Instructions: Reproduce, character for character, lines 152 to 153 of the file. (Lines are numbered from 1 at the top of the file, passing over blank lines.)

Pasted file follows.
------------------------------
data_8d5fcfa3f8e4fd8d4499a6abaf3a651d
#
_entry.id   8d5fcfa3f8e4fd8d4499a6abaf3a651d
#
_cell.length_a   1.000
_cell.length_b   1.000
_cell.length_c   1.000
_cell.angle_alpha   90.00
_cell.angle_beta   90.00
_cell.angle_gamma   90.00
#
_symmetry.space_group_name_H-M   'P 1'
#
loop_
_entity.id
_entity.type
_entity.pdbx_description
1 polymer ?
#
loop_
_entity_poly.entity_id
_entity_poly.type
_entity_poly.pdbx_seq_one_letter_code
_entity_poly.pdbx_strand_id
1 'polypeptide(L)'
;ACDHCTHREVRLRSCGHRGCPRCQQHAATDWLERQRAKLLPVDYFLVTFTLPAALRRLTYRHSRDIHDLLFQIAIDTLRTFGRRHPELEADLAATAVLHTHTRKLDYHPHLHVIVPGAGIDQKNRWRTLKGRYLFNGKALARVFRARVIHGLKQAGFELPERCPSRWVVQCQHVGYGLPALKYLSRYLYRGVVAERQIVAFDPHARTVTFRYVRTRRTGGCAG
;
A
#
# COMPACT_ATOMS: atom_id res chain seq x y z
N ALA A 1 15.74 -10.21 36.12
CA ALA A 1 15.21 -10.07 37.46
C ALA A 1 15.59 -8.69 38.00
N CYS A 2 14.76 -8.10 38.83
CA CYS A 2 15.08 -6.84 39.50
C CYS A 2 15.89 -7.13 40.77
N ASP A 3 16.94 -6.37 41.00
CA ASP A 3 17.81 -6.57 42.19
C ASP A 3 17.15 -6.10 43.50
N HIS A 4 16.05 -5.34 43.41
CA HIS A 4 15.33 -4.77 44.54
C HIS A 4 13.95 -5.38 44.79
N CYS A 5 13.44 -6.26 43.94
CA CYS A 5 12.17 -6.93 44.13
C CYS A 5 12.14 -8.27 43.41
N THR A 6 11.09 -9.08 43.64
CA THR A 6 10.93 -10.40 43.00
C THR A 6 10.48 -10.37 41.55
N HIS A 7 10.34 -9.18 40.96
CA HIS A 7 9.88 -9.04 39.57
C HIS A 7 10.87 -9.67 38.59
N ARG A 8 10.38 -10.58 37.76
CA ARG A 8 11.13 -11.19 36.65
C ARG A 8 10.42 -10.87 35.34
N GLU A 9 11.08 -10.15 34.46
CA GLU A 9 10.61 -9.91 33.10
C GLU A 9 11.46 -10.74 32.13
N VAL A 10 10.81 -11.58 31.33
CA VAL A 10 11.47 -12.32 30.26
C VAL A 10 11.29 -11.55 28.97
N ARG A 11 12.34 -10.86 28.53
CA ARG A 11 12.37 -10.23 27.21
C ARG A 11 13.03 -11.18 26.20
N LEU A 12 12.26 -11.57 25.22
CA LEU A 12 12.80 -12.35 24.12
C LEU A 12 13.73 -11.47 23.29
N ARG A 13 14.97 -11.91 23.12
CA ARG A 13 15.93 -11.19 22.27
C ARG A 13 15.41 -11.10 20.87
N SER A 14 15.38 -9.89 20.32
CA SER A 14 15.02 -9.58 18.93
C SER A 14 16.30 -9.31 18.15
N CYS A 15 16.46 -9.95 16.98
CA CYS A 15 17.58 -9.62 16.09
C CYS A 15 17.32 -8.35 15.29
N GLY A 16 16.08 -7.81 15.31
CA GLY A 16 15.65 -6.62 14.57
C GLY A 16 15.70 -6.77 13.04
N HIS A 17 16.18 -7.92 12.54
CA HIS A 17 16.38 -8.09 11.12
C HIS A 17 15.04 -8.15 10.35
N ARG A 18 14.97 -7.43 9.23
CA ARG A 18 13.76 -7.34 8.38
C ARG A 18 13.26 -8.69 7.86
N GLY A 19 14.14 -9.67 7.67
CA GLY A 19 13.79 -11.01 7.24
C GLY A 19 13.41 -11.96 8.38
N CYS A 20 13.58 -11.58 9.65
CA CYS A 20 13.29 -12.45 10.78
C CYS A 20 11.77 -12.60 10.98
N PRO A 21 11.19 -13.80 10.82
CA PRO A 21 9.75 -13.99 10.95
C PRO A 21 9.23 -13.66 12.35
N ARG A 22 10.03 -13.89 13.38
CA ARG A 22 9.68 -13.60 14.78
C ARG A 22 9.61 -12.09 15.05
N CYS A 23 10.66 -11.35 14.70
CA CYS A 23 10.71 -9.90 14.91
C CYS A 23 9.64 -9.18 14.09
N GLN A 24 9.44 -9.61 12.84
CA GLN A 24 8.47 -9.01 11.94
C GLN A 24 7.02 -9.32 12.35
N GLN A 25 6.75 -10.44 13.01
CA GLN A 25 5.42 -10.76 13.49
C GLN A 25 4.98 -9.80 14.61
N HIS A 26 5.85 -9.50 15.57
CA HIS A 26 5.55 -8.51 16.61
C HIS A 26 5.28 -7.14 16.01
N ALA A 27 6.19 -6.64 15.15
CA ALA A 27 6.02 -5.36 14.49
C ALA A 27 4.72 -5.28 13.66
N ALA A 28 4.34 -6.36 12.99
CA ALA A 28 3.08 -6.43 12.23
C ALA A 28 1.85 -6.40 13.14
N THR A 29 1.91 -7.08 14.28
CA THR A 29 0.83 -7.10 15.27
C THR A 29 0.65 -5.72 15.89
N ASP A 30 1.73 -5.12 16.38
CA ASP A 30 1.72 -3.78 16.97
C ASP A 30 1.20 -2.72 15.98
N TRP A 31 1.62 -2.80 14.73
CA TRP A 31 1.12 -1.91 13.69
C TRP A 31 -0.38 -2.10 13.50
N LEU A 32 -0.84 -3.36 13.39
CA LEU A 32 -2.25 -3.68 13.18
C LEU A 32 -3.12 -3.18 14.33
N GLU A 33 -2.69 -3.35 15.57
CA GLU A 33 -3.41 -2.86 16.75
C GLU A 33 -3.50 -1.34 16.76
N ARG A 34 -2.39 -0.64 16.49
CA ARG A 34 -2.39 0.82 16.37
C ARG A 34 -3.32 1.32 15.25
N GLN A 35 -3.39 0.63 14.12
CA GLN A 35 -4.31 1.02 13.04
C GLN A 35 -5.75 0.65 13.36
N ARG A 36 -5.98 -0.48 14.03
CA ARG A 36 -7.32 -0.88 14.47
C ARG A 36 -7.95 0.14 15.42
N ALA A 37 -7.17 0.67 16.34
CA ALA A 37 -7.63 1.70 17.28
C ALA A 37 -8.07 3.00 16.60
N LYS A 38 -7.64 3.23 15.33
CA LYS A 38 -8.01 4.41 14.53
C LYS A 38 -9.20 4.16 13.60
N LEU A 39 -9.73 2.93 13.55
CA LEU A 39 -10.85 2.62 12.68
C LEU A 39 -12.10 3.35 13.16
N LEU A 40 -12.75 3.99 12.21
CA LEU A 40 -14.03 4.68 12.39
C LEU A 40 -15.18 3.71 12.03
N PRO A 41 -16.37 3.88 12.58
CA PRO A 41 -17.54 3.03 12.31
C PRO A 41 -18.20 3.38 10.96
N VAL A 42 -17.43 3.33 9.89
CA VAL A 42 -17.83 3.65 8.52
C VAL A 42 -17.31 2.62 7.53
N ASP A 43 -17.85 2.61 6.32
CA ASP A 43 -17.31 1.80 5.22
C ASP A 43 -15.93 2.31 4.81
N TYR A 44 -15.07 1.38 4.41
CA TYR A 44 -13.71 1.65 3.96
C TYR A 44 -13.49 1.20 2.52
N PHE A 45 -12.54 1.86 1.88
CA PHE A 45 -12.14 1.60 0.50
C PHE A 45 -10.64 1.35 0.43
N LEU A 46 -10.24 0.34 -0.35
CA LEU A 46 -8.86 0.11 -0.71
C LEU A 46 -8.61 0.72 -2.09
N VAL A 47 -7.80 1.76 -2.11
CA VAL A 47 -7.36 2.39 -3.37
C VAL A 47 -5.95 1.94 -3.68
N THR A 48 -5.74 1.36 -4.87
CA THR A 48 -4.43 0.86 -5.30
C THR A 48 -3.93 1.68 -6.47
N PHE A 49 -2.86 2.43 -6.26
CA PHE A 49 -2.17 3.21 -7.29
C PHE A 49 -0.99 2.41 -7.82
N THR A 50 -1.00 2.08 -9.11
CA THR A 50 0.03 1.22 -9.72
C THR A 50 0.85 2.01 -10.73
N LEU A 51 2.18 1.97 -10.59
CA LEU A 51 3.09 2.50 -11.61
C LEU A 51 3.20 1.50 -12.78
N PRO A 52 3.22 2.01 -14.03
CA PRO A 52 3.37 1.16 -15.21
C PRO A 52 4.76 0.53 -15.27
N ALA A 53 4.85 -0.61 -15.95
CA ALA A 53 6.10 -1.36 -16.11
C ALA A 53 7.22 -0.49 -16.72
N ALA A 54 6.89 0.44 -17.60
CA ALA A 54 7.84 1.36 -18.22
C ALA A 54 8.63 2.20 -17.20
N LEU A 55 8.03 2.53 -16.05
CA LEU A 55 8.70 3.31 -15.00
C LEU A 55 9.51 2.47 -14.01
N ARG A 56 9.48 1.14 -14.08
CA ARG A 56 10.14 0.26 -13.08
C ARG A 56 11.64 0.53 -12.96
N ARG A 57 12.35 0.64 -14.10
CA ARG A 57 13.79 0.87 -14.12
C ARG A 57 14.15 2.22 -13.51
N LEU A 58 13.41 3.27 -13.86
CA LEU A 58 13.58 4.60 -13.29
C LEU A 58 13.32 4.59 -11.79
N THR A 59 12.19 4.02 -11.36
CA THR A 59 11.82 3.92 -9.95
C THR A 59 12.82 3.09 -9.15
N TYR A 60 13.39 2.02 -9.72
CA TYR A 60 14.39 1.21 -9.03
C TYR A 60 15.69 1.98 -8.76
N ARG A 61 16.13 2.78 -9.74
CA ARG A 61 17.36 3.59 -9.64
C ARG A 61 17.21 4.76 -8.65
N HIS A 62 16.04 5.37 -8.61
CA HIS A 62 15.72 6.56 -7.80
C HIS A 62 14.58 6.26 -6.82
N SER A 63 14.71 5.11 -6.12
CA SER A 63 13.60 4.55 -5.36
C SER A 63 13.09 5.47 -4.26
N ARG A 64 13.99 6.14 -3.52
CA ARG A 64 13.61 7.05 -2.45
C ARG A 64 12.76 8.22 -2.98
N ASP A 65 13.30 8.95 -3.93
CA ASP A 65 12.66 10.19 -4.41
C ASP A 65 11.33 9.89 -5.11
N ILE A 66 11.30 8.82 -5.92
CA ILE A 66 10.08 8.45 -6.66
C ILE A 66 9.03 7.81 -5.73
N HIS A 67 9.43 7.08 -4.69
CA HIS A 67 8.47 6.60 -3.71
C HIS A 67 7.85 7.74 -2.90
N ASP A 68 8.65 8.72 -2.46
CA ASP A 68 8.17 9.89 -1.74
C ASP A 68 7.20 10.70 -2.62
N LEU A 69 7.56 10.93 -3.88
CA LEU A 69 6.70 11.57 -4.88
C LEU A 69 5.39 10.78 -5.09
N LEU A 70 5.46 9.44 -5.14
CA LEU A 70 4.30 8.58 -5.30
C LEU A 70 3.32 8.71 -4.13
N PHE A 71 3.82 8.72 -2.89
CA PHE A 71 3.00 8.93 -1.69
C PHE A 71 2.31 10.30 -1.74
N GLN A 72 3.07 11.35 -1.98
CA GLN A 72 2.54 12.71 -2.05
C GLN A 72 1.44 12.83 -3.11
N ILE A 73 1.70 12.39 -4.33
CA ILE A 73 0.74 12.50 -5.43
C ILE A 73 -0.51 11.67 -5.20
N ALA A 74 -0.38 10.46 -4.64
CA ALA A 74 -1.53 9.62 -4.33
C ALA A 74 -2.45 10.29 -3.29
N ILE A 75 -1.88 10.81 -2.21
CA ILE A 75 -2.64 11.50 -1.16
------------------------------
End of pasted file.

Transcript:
CA PRO A 41 -17.54 3.03 12.31
C PRO A 41 -18.20 3.38 10.96